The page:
- in clothing which displays strips of the polymer which run off solar power, allowing electronic messages to be displayed which can be updated. This could be useful for the emergency services such as police or ambulance
- in packaging for common goods that could be made to display electronic messages such as health warnings and recipes, or could emit light
- as a source of solar power to top up mobile phones batteries
- as lightweight, solar power sources that could be rolled up and stored and which would also be ideal for people requiring electricity in remote locations, such as field researchers, mountaineers, sailors and military personnel.
The consortium is co-ordinated by Dr Alison Walker, of the University of Bath’s Department of Physics, who said: "This is a long-term project, and the contributions of many scientists are needed for its success.
“The experimentalists make measurements to test the efficiency of the devices, but it’s hard to get a clear picture of what is going on at present. This project is about making that picture clearer using computer models to develop the theory.
“Success in achieving the goals of cheap, efficient and long lasting devices is essential as we must do everything we can to reduce our energy costs.“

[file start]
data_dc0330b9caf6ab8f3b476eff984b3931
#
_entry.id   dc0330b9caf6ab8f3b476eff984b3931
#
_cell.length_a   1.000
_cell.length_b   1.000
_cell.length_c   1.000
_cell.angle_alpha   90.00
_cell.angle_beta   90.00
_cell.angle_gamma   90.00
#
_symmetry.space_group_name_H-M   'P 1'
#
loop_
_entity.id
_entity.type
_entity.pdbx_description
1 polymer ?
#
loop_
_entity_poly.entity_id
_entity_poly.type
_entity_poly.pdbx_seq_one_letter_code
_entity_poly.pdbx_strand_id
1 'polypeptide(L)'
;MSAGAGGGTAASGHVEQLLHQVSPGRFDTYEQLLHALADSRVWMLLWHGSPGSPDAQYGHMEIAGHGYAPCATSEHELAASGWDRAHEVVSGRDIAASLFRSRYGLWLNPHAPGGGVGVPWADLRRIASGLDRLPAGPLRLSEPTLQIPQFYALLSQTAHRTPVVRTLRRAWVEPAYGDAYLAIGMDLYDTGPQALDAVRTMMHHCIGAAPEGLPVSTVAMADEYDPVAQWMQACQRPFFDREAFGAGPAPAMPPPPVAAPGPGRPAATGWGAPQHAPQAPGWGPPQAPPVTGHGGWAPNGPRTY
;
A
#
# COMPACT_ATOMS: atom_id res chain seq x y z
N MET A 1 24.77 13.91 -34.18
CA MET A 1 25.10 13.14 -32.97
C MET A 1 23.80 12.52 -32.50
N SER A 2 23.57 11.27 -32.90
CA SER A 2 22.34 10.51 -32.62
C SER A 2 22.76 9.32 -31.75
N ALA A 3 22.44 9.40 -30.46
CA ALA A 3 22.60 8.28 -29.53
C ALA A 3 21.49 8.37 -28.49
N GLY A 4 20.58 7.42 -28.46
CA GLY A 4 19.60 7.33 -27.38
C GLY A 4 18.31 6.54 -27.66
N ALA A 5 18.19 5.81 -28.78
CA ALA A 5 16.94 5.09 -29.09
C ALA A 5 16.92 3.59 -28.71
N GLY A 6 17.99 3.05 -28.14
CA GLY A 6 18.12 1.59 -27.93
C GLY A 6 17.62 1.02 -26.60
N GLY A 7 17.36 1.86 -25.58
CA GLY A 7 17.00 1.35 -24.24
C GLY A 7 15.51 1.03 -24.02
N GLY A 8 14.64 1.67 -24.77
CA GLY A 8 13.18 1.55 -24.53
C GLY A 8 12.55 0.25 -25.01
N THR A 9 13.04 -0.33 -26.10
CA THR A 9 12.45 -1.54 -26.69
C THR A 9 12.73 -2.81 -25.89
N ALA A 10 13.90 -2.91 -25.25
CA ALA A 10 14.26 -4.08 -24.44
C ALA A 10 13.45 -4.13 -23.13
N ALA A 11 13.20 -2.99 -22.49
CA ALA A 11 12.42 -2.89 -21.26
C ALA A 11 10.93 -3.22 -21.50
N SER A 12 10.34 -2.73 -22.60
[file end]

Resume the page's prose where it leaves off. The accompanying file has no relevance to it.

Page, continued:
The polymer is made from chains of molecules, and is called organic because these contain carbon. Electrons and holes injected into the polymer film form bound states called excitons that break down under electrical current, emitting light as they do so.
Dr Walker’s part of the consortium’s research uses a mathematical technique called Monte Carlo analysis in which computer-generated random numbers are used to plot the paths of electrons, holes and excitons as they move across the film.
The results from this can be used to calculate how the chemical structure and impurities affect the device’s performance. Chemists can use this data to design more efficient materials.
The Modecom consortium will work on the molecular level and also look at the workings of the device as a whole. This research will also aid the understanding of the polymer materials used in plastic electronics in applications such as electronic paper and intelligent labels on groceries.